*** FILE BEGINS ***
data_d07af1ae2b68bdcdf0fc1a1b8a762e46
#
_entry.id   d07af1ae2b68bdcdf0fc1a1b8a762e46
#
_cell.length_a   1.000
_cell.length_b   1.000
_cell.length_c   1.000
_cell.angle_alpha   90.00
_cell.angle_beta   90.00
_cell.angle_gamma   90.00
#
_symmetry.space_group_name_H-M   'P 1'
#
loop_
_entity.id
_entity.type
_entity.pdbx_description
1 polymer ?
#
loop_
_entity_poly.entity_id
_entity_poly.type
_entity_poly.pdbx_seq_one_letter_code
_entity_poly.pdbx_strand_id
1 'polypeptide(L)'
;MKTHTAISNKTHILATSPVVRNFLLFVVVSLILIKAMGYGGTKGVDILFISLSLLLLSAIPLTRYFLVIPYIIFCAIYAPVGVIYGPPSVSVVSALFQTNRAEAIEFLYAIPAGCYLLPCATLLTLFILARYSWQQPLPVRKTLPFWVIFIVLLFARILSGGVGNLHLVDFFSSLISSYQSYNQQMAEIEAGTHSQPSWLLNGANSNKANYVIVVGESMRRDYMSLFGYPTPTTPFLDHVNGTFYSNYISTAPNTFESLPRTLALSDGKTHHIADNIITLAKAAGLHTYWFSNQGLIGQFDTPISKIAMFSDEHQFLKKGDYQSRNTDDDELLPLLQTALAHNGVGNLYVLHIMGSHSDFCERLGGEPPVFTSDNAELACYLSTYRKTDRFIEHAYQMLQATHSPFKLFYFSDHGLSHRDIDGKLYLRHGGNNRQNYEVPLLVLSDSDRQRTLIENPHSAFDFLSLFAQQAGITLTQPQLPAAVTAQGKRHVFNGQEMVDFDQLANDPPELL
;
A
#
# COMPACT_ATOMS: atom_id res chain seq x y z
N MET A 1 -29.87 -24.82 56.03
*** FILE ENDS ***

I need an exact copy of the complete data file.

data_d07af1ae2b68bdcdf0fc1a1b8a762e46
#
_entry.id   d07af1ae2b68bdcdf0fc1a1b8a762e46
#
_cell.length_a   1.000
_cell.length_b   1.000
_cell.length_c   1.000
_cell.angle_alpha   90.00
_cell.angle_beta   90.00
_cell.angle_gamma   90.00
#
_symmetry.space_group_name_H-M   'P 1'
#
loop_
_entity.id
_entity.type
_entity.pdbx_description
1 polymer ?
#
loop_
_entity_poly.entity_id
_entity_poly.type
_entity_poly.pdbx_seq_one_letter_code
_entity_poly.pdbx_strand_id
1 'polypeptide(L)'
;MKTHTAISNKTHILATSPVVRNFLLFVVVSLILIKAMGYGGTKGVDILFISLSLLLLSAIPLTRYFLVIPYIIFCAIYAPVGVIYGPPSVSVVSALFQTNRAEAIEFLYAIPAGCYLLPCATLLTLFILARYSWQQPLPVRKTLPFWVIFIVLLFARILSGGVGNLHLVDFFSSLISSYQSYNQQMAEIEAGTHSQPSWLLNGANSNKANYVIVVGESMRRDYMSLFGYPTPTTPFLDHVNGTFYSNYISTAPNTFESLPRTLALSDGKTHHIADNIITLAKAAGLHTYWFSNQGLIGQFDTPISKIAMFSDEHQFLKKGDYQSRNTDDDELLPLLQTALAHNGVGNLYVLHIMGSHSDFCERLGGEPPVFTSDNAELACYLSTYRKTDRFIEHAYQMLQATHSPFKLFYFSDHGLSHRDIDGKLYLRHGGNNRQNYEVPLLVLSDSDRQRTLIENPHSAFDFLSLFAQQAGITLTQPQLPAAVTAQGKRHVFNGQEMVDFDQLANDPPELL
;
A
#
# COMPACT_ATOMS: atom_id res chain seq x y z
N MET A 1 -29.87 -24.82 56.03